Details On Commonly Used Mortgage Lingo

Navigating the loan process can be confusing, especially with all of the mortgage-related lingo. Understanding commonly used mortgage lingo may make the process less stressful. Below are details on commonly used mortgage lingo.

Commonly Used Mortgage Lingo


A pre-approval is a form prepared by a loan originator detailing the home price and loan program that a person may be able to obtain given their income, debt, and credit standing. This is different from a pre-qualification, which is merely an "unsubstantiated" estimate. Actual approval is usually granted after a buyer is under agreement for a specific piece of real estate.

Mortgage Commitment

Once a buyer enters into a P&S Agreement on a home, a home loan provider reviews the personal paperwork and the data on the property. A loan commitment is then granted to confirm that the primary requirements have been approved and that the loan will be fully approved upon completion of minor requirements.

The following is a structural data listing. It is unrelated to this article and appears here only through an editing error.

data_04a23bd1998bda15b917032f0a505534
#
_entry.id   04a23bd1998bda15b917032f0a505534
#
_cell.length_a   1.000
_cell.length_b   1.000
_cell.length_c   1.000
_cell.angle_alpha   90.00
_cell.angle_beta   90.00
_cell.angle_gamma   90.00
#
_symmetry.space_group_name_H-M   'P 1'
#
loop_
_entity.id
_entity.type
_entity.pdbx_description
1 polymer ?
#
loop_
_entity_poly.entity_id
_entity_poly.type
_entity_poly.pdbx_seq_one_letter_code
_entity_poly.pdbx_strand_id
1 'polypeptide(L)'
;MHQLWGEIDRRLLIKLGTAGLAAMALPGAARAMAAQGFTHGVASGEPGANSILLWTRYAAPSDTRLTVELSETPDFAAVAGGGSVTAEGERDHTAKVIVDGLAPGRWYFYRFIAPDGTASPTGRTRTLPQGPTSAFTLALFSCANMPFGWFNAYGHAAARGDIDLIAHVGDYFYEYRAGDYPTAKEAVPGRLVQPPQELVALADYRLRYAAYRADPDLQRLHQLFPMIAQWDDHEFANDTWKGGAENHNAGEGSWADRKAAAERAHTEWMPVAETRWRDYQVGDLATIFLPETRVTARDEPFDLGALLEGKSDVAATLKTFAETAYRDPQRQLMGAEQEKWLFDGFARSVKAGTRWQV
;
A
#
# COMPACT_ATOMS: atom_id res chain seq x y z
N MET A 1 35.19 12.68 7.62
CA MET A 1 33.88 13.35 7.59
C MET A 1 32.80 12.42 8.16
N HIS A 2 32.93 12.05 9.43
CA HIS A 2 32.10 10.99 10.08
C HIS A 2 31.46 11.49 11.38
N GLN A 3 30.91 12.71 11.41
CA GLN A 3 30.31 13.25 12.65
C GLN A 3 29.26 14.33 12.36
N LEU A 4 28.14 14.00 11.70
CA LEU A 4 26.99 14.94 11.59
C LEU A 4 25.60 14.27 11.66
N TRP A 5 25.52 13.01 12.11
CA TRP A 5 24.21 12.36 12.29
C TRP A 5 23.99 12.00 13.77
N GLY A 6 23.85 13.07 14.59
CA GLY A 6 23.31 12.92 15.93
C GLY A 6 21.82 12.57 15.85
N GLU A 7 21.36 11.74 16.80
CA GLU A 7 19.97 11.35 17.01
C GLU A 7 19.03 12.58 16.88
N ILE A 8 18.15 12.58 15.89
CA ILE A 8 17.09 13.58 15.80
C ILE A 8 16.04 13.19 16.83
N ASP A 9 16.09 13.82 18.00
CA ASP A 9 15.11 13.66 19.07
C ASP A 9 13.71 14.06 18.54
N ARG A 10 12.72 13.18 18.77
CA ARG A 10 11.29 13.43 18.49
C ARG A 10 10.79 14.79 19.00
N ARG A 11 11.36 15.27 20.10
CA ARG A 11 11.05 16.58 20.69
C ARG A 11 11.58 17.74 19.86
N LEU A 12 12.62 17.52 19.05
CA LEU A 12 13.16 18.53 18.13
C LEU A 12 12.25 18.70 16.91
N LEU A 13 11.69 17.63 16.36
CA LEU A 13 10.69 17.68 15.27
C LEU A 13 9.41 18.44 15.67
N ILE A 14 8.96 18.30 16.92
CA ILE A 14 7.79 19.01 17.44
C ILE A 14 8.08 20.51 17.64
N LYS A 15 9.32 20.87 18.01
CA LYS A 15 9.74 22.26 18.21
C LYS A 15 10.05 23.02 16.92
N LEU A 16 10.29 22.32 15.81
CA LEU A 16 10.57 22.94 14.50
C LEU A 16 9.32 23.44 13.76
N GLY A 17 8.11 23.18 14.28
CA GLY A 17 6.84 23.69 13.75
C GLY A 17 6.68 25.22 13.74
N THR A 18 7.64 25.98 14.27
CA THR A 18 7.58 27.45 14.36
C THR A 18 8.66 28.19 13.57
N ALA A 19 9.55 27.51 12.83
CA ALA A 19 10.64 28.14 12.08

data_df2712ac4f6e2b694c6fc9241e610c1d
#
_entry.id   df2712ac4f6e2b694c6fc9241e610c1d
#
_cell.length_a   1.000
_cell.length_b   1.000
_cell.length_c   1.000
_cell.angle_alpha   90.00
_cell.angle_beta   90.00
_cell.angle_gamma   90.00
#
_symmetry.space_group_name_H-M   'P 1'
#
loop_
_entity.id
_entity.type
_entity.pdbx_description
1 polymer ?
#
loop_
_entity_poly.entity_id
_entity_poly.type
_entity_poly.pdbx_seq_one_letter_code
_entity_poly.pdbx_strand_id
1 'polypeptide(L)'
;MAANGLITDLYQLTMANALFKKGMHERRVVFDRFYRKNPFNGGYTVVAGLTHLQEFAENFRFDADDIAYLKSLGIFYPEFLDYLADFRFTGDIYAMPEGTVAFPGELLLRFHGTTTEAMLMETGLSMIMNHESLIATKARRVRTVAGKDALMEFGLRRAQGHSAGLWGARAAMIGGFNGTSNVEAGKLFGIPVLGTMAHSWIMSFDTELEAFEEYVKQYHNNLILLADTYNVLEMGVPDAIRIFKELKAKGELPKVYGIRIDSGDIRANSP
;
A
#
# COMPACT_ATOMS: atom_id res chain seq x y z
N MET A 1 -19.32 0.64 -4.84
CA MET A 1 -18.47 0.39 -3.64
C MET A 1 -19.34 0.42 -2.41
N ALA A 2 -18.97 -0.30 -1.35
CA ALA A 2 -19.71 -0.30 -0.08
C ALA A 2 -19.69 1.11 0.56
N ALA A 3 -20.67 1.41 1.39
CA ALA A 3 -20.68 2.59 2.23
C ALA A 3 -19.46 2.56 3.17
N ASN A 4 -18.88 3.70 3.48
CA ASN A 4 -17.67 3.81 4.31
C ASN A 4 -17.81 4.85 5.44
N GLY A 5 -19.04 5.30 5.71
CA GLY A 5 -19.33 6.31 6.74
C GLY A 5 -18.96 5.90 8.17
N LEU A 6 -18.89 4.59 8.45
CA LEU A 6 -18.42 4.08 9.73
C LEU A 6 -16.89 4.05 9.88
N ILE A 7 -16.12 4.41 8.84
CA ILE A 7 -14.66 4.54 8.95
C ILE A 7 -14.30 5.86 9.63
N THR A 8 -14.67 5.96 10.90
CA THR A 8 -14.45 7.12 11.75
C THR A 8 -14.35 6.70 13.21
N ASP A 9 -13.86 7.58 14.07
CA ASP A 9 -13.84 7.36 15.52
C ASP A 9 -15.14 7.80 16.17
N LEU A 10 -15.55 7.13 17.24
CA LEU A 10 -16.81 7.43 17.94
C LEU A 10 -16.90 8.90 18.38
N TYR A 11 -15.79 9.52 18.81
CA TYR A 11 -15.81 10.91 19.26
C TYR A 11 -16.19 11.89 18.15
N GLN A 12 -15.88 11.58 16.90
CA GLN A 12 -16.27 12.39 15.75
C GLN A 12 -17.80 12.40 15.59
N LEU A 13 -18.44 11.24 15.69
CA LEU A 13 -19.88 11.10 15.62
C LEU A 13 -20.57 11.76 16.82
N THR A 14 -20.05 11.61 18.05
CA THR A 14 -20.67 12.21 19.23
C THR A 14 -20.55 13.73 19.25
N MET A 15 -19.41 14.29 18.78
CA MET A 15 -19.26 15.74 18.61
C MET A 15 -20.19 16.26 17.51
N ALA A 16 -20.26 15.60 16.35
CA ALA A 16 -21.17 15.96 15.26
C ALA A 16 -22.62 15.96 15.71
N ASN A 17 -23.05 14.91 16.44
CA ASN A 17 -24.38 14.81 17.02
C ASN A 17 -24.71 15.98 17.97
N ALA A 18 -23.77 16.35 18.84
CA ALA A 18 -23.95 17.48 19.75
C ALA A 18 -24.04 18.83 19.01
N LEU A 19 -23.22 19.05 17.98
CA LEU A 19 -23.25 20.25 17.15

An appraisal is ordered by a lender to verify the purchase price of a property. It must be completed before a mortgage commitment or approval.

Closing Items

Closing Costs

There are many fees in connection with the transfer of a property. These are known as closing costs. They often include real estate commissions, transfer taxes, loan charges, attorney charges, title insurance, and county recording fees. Pre-paid charges such as property taxes are frequently also lumped into the closing cost category, but they are technically a different class of expense billed at settlement.

Title Insurance

Title insurance relates to issues with a title and the costs associated with protecting your rights. Although title searches are performed before a property transfer, there may be defects that endanger your ownership to real estate that are not readily identified in a title search. Title insurance is a up-front bill that protects you the length of time that you own a piece of real estate.

Mortgage Insurance (MI)

MI stands for mortgage insurance and is traditionally required on loans with less than a 20% down payment. There is sometimes an up-front fee and a recurring fee, both calculated against the starting loan amount. How long MI is payable is based on the type of loan.

More Details On Commonly Used Mortgage Lingo

This blog provides details on commonly used mortgage lingo. There might be other terms that you come across while applying for a home loan or during the home buying process. For additional definitions, contact Linda Gray at 603-801-8002 or